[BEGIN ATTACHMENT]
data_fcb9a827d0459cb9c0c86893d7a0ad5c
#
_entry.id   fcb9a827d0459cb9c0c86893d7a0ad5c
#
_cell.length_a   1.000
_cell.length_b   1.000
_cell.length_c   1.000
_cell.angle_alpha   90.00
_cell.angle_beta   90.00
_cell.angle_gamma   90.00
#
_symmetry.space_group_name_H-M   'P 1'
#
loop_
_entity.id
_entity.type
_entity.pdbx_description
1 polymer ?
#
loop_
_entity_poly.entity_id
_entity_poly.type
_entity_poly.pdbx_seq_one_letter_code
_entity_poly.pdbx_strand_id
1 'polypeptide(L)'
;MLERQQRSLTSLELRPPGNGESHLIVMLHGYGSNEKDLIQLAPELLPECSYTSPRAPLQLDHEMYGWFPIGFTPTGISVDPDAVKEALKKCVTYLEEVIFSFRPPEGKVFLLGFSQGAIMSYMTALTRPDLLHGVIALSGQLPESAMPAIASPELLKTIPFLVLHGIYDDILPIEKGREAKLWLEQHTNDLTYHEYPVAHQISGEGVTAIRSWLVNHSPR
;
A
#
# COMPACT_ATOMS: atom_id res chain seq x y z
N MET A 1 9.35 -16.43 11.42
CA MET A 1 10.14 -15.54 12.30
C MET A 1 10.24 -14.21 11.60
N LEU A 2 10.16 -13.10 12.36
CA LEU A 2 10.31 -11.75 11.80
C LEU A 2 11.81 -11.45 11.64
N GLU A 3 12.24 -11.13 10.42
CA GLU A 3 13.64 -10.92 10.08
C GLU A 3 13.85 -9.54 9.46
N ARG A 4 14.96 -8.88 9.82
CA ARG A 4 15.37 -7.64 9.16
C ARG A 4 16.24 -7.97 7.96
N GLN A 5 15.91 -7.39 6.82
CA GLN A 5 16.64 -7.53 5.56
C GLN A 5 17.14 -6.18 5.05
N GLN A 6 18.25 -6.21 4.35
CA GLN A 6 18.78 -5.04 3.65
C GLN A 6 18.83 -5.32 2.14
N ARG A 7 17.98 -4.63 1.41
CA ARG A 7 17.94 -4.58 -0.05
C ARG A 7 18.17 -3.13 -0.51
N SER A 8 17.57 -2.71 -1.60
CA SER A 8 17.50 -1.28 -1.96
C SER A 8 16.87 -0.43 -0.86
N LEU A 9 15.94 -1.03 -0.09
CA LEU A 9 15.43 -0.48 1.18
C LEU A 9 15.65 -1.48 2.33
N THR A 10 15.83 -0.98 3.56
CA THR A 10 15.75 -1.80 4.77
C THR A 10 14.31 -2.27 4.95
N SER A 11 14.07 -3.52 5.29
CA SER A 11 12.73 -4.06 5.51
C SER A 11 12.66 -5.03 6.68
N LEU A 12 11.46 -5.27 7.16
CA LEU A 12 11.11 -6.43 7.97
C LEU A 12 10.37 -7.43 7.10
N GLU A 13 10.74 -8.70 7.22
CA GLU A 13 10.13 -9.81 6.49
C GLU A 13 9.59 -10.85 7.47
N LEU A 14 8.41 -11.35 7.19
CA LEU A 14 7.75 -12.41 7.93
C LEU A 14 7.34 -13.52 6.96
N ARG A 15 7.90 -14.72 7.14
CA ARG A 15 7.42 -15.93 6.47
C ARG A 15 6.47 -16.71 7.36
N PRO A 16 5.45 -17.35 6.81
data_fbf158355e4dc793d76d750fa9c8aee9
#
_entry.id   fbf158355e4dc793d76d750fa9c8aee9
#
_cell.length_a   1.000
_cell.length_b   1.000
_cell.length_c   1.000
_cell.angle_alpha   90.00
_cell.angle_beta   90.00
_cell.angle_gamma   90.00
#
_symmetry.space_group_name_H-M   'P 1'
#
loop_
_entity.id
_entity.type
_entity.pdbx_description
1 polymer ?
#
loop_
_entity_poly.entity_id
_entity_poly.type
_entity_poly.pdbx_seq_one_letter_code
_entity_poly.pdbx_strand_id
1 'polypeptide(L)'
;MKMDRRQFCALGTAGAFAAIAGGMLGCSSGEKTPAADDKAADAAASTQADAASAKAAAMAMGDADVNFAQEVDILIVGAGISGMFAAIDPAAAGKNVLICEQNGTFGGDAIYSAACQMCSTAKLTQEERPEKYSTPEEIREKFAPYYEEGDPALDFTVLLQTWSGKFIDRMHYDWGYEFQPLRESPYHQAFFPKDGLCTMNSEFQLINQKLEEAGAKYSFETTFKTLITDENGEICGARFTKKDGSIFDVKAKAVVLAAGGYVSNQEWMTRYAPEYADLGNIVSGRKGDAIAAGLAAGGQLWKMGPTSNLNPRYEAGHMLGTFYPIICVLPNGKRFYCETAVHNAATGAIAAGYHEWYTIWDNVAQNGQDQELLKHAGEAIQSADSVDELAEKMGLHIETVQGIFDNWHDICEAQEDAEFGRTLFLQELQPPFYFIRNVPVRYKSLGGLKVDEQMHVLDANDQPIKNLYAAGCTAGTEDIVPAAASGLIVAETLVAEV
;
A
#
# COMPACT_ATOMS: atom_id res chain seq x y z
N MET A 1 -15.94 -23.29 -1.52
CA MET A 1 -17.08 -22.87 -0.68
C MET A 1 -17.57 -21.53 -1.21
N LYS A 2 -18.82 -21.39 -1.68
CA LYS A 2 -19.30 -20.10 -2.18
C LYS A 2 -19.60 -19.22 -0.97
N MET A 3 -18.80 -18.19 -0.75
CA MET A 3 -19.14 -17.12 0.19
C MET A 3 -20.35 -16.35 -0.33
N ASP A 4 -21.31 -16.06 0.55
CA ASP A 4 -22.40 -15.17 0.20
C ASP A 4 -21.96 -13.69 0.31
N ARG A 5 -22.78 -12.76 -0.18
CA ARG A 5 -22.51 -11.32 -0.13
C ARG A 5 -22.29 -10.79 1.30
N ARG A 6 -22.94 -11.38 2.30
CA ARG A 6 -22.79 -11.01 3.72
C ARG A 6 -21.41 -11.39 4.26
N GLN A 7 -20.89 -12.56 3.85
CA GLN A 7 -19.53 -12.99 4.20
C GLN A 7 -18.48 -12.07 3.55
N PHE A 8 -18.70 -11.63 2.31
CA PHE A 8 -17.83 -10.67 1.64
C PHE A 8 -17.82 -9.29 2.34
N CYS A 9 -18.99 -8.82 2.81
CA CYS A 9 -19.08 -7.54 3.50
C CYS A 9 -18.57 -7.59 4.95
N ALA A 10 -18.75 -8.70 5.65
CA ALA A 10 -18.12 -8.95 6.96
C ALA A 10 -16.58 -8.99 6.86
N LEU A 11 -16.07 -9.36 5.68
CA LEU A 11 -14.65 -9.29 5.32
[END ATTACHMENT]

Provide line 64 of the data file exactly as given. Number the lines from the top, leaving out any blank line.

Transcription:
N LEU A 12 11.46 -5.27 7.16